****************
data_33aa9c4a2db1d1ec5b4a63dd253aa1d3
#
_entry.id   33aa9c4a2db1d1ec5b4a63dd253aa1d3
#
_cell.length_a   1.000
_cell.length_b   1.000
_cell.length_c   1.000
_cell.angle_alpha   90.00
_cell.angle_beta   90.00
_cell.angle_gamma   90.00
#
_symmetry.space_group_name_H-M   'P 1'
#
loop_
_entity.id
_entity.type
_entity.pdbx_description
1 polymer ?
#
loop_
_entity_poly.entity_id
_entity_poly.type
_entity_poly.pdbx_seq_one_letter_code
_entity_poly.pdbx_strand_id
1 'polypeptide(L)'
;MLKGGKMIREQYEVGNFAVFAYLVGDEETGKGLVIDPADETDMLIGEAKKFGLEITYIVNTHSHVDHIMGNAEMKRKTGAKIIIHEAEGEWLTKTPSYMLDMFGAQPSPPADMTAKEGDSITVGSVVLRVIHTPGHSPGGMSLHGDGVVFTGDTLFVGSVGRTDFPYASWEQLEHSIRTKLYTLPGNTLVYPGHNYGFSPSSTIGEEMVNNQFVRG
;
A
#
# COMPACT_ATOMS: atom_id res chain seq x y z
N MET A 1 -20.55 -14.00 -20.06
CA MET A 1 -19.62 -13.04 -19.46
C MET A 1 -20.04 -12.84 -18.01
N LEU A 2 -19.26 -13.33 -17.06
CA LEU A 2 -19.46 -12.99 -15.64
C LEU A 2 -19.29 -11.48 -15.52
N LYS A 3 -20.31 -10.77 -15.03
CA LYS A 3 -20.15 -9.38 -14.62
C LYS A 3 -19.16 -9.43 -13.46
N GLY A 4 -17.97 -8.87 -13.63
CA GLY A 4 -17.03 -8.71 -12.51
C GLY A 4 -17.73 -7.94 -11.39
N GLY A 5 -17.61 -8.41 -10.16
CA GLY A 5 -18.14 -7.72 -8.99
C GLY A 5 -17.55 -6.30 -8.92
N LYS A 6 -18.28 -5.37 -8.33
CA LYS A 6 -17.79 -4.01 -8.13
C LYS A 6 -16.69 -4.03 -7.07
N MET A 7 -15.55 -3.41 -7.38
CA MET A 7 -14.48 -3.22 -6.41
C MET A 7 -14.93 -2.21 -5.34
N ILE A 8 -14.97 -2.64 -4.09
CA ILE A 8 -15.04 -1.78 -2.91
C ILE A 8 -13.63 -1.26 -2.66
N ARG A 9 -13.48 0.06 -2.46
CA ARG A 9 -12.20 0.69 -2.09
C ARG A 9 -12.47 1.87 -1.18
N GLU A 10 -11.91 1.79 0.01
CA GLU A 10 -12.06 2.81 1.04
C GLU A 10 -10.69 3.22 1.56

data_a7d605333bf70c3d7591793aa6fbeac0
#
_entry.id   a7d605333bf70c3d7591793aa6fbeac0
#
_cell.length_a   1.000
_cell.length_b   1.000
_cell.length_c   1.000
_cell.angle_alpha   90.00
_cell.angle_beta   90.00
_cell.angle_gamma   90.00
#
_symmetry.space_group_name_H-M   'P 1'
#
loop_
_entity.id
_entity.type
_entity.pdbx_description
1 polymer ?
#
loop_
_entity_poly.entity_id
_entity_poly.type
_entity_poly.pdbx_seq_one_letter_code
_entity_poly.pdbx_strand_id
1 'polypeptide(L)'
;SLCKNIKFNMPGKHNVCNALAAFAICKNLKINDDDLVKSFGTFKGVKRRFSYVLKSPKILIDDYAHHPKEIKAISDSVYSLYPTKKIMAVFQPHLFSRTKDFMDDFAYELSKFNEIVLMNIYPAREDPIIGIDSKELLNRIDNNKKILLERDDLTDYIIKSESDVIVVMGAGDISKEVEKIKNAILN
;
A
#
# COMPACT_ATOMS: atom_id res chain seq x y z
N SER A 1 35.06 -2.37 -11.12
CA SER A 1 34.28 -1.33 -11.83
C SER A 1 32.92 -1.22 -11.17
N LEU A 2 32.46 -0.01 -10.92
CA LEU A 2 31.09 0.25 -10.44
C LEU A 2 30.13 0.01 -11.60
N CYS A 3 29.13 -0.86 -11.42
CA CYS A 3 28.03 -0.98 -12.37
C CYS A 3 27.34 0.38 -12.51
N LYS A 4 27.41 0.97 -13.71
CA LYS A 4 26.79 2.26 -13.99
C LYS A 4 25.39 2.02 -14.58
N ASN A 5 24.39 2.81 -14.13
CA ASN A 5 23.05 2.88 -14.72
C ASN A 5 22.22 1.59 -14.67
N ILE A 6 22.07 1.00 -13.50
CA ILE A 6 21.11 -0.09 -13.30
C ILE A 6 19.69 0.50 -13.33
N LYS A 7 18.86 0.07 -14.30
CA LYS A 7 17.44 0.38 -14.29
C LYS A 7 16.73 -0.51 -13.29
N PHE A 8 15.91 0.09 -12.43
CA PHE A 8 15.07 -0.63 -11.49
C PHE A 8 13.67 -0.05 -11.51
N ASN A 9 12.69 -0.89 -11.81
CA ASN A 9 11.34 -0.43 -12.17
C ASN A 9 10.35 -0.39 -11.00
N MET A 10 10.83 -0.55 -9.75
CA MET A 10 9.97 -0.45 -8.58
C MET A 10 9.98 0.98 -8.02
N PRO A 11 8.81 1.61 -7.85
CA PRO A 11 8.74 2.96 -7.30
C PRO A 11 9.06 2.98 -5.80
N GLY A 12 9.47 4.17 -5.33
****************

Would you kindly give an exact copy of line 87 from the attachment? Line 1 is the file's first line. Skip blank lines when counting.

;